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Release: March 1, 2001
UI researcher finds new evidence for small comet theory
IOWA CITY, Iowa - In a paper published in the March 1, 2001 issue
of the American Geophysical Union's Journal of Geophysical Research, University
of Iowa physics professor Louis A. Frank says that he has found new evidence
to support his theory that the water in Earth's oceans arrived by way of small
Frank reports that he obtained pictures of nine small comets among 1,500
images made between October 1998 and May 1999 using the Iowa Robotic Observatory
(IRO) located near Sonoita, Ariz. In addition, he says that the possibility
of the images being due to "noise," or electronic interference,
on the telescope's video screens was eliminated by operating the telescope
in such a manner as to ensure that real objects were recorded in the images.
This operation of the telescope utilized two simple exposure modes for the
acquisition of the images. One scheme used the telescope's shutter to provide
two trails of the same small comet in a single image, and the second scheme
used the same shutter to yield three trails in an image.
"In the two-trail mode for the telescope's camera, no events were seen
with three trails, and for the three-trail mode, no events were seen with
two trails," he says. "This simple shutter operation
for the telescope's camera provides full assurance that real extraterrestrial
objects are being detected." Frank notes these images with the IRO confirm
earlier reports of small comet detection
using the ground-based Spacewatch Telescope during November 1987, January
1988 and April 1988.
The small comet theory, developed in 1986 with UI research scientist John
Sigwarth from data gathered using the Dynamics Explorer 1 satellite, holds
that about 20 snow comets weighing 20 to 40 tons each disintegrate in the
Earth's atmosphere every minute. Over the lifetime of our planet, the comets
would have accounted for virtually all of the Earth's water. The small comet
theory has been controversial almost from the beginning, with some scientists
suggesting that images identified as small snow comets actually result from
electronic noise on satellite sensors and other researchers asserting that
the images represent a real phenomenon. In 1997, Frank revealed a series of
photographs taken by Visible Imaging System (VIS ) cameras designed by Frank
and Sigwarth and carried aboard NASA's Polar spacecraft as further proof of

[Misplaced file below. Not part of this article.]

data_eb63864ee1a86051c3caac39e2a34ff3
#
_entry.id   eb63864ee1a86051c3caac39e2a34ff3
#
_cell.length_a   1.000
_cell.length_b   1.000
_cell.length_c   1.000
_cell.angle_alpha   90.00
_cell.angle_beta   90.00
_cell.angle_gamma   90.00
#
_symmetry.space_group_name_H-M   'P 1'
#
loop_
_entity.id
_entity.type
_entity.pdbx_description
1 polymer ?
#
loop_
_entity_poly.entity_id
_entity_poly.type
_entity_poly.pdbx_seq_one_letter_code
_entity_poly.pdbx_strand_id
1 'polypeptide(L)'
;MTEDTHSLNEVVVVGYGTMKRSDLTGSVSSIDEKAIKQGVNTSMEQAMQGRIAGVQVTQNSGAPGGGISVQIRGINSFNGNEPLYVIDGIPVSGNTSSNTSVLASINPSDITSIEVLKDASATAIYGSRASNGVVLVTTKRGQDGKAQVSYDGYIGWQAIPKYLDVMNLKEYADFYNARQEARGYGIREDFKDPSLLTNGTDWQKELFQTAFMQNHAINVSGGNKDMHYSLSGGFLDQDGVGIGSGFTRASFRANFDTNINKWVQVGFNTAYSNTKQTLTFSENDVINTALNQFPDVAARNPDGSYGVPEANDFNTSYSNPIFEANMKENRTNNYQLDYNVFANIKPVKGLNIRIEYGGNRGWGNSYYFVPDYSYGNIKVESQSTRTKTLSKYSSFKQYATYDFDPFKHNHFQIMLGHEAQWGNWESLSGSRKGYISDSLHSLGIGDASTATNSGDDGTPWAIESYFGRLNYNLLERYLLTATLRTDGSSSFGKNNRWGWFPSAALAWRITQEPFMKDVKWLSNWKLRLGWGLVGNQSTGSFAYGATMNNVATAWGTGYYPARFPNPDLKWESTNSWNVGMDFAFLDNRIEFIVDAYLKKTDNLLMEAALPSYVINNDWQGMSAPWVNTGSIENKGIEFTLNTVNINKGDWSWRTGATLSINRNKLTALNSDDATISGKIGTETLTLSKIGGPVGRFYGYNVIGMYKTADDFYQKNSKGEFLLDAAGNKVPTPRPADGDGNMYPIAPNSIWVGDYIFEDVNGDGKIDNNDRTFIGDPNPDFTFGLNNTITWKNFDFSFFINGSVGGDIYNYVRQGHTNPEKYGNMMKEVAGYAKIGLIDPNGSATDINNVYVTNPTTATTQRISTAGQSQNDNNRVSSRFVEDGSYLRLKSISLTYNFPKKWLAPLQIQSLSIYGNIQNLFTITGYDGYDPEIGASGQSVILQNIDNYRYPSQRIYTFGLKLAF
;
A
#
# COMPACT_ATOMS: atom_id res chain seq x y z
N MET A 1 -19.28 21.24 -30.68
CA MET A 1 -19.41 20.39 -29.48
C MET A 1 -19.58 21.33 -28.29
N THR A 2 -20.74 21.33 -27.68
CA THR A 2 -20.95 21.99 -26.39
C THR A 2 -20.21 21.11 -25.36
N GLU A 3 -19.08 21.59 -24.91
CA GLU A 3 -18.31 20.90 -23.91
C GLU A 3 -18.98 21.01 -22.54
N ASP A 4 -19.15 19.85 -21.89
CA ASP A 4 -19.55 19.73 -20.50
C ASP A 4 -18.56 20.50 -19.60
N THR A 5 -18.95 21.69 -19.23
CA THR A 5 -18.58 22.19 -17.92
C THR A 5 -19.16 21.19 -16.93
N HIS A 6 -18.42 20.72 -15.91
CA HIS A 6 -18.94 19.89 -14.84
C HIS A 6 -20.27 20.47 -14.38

the existence of the small snow comets.
Robert A. Hoffman, senior scientist at NASA's Goddard Space Flight Center,
Greenbelt, Md. and project scientist for both the Dynamics Explorer 1 and
the Polar spacecraft missions, says that because satellite-based imagery related
to the small comet theory has been interpreted in different ways, ground-based
imagery is a good alternative.
"Due to the controversy surrounding the interpretation of the images
from space-borne detectors taken primarily in ultraviolet wavelengths, ground-based
visible observations with sufficient signal-to-noise appear to be the most
practical approach to obtaining clear evidence regarding the existence of
these objects. I hope more such studies will be performed," Hoffman says.
Frank, a UI faculty member since 1964, has been an experimenter, co-investigator,
or principal investigator for instruments on 42 spacecraft. His instruments
include those used to observe the Earth's auroras, as well as those used to
measure energetic charged particles and thin, electrically charged gases called
plasmas. He is a Fellow of the American Geophysical Union and the American
Physical Society, a member of the American Astronomical Society, American
Association for the Advancement of Science and the International Academy of
Astronautics, and a recipient of the National Space Act Award.
Further information, including images of two small comet trails, can be
found at the following web site: http://smallcomets.physics.uiowa.edu/iro/.
(Note to editors and reporters: Frank will be traveling out of the country
from Feb. 26 through March 3 and will be unavailable for interviews during